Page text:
Adam Blatner

Words and Images from the Mind of Adam Blatner

Writing Systems (Autobiographic Notes)

Originally posted on January 27, 2011

(I’m putting this in autobiographical notes as well as scriptology): Why am I interested in this aspect of culture? Here are some more personal reflections.

I always knew there was something special about writing. (Not the contents of literature, novels, articles for magazines, poetry. Well, some interest, but what I am referring to is the curious process of making marks on paper that others can either decipher or not.) The art-forms could be translated by the right-brain in terms of their shapes as well as by the left-brain in terms of the meanings of these translations of the signs. There are scholars of writing (as a medium) who note that it’s not necessarily a sub-set of linguistics; it might well merit inclusion as a sub-set of art!

I think it was this dual function that intrigued me, though I had no words to express it when I was young. Let’s just say that I was intrigued with the light exposure to Hebrew as a kid growing up in a Jewish home. What were those signs and how was it they could stand for language in a way that was similar to but yet different from the way I was learning the alphabet in English? (I never really learned much Hebrew as a language, but I did learn its writing system—and also learned that this same writing system was used to express yet another language, Yiddish, which was more like German than English.)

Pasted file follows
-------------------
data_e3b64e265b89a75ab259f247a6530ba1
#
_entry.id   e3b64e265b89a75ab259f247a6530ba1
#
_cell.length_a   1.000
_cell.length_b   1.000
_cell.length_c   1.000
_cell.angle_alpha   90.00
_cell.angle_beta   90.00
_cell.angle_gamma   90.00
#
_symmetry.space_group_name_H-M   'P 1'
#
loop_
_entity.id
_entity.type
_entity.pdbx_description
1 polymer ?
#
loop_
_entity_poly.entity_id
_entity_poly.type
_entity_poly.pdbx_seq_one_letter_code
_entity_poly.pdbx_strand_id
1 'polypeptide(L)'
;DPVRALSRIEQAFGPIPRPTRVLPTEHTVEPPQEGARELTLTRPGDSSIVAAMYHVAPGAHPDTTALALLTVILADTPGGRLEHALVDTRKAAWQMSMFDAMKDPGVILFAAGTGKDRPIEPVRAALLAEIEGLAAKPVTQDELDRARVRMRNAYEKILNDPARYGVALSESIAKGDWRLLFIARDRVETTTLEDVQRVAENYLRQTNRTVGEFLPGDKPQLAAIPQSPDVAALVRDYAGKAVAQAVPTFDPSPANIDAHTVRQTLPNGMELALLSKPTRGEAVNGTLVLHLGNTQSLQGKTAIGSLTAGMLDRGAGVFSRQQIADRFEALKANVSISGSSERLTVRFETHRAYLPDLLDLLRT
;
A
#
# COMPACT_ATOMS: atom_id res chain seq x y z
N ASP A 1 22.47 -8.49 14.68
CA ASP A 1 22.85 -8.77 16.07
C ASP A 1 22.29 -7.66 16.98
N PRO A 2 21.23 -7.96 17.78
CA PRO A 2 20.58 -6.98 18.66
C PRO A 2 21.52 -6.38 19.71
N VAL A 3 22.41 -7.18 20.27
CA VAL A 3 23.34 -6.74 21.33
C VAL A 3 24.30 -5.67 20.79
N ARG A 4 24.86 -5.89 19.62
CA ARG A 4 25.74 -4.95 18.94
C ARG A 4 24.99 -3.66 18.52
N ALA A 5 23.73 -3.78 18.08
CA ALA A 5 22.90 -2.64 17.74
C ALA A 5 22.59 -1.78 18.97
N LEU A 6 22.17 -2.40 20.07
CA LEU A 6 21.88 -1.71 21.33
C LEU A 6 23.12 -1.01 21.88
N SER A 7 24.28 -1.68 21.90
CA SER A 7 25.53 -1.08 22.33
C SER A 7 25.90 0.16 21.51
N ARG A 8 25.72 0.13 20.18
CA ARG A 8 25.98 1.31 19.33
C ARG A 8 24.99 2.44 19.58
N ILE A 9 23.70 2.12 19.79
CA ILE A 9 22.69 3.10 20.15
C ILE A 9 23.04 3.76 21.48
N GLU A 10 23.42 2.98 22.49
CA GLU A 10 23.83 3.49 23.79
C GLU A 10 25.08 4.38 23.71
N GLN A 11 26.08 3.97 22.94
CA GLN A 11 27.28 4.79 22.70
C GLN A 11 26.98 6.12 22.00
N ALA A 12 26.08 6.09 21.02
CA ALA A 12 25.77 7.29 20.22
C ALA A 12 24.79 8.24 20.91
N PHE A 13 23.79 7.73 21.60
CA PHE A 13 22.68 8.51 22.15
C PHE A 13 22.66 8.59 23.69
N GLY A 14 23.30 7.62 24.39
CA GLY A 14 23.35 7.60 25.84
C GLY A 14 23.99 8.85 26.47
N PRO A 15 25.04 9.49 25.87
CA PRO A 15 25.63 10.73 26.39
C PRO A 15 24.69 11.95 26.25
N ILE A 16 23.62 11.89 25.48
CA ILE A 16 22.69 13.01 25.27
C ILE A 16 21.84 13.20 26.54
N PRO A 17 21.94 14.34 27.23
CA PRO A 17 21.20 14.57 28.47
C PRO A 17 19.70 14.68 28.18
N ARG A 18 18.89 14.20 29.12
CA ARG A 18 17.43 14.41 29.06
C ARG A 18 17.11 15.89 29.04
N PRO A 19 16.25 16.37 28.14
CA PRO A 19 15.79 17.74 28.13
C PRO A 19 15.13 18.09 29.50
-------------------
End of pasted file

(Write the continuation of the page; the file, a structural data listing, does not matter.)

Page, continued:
Meanwhile, I was learning yet another writing system from comic books, which were a major source of learning about the world for kids in my generation. Not just the all-caps lettering, but the expressive lettering and onomatopoeic words, “Bam!  Biff!  Pow!  Smush!  Eiiiiyyyyeeee!” that were startlingly not present in textbooks.

Occasionally, I’d get exposed to the idea of codes, books about ciphers and codes, codes in wartime, codes as secret writing. This delighted me.

Another source of intrigue were mysterious signs, like the abbreviations for the various chemical elements; and readings about chemicals while playing with chemistry sets—which were widespread toys for kids in the 1940s and 50s. There were all sorts of codes and signs back then: morse code used on the telegraph; semaphore; musical notes and other signs; flags flown by ships; the meanings of military medals; alchemical and astrological signs; signs on maps for schools, churches, factories, roads, etc. I filled pages with these signs, mixed with not only alphabets, but symbols that I made up, simple letter-forms.